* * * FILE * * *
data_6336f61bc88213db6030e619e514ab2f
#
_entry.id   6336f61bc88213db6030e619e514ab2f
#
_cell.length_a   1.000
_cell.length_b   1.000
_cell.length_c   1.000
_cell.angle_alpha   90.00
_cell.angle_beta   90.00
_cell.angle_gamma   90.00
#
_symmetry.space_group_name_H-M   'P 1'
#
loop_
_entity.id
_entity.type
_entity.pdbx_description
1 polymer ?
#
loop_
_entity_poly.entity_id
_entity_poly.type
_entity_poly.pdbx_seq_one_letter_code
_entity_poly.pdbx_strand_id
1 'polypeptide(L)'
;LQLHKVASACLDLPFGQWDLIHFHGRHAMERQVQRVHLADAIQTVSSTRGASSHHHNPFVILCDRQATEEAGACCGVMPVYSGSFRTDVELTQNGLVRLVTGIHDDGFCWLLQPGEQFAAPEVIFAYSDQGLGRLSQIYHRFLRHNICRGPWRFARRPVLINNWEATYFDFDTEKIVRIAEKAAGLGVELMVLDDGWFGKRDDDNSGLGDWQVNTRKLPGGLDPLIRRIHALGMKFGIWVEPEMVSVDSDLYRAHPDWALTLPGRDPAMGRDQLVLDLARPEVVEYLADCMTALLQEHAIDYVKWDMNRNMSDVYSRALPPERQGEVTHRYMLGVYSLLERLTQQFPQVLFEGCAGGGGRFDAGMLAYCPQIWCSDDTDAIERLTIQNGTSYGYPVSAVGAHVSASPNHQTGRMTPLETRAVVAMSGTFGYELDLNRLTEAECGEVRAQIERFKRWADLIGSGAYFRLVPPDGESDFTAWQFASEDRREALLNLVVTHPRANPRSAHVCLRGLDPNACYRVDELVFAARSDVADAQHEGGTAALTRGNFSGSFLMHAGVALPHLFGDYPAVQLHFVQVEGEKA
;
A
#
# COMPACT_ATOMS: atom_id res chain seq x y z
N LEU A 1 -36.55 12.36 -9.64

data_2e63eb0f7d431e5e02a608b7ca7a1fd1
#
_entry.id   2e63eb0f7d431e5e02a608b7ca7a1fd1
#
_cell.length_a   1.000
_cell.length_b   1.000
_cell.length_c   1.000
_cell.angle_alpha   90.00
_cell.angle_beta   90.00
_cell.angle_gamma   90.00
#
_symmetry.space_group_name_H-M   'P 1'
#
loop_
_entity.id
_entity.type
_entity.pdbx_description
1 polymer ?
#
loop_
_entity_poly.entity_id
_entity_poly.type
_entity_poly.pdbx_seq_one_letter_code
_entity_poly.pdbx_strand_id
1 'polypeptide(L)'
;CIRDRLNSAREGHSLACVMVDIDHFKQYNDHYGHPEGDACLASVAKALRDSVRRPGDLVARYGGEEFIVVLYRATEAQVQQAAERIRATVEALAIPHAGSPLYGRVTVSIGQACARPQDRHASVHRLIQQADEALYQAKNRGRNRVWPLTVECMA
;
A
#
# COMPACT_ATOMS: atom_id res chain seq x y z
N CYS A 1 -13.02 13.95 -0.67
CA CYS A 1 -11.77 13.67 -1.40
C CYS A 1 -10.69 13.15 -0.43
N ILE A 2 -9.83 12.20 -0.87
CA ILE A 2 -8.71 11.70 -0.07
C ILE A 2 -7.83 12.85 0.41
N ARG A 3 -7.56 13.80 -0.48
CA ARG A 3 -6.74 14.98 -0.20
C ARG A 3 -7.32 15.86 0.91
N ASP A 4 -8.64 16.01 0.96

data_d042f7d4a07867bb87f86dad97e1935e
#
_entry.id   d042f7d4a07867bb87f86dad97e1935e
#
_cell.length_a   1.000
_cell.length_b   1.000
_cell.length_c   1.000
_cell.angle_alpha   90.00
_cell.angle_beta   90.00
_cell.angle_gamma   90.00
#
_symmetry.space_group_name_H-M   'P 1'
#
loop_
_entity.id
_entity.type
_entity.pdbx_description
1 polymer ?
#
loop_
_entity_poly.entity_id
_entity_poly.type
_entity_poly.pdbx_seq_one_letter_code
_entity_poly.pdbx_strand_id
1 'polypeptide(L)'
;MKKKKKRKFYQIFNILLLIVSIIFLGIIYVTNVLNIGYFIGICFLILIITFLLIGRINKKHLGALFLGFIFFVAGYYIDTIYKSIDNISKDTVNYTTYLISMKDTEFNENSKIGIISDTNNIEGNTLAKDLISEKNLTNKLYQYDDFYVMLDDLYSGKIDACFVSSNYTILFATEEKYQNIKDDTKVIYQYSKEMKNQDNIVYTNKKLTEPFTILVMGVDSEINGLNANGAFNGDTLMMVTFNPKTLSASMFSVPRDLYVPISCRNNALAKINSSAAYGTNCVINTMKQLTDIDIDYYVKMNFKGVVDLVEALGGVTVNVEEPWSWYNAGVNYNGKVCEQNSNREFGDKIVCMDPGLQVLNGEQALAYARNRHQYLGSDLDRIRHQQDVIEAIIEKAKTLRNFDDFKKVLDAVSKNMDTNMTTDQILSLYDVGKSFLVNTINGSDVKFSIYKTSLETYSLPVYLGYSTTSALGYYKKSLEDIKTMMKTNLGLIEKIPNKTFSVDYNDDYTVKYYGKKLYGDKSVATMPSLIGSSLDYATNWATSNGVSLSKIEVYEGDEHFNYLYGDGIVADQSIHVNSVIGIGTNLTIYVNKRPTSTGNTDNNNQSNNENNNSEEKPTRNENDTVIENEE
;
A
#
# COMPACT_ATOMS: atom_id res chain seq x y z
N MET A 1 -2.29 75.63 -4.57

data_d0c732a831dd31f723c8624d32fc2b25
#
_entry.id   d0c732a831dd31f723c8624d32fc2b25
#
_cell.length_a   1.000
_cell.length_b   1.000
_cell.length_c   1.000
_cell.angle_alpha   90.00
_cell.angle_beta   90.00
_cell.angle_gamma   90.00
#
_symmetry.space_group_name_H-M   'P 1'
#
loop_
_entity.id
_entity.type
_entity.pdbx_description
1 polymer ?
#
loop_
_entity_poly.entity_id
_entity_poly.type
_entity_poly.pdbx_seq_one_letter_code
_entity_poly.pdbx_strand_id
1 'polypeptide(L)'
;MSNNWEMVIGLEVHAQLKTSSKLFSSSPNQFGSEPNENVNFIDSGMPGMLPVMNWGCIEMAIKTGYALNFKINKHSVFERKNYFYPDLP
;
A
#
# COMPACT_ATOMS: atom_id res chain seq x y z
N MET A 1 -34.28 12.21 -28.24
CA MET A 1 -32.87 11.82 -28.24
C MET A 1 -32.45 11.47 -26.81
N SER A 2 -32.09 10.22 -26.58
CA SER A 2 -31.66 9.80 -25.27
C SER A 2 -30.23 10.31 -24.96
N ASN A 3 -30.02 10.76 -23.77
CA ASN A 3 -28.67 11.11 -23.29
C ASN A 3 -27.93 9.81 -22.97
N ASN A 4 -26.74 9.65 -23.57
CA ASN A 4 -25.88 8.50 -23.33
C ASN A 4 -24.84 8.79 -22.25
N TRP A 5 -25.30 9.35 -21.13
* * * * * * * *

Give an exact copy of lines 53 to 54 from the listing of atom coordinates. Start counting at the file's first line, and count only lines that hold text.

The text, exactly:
_entity_poly.type
_entity_poly.pdbx_seq_one_letter_code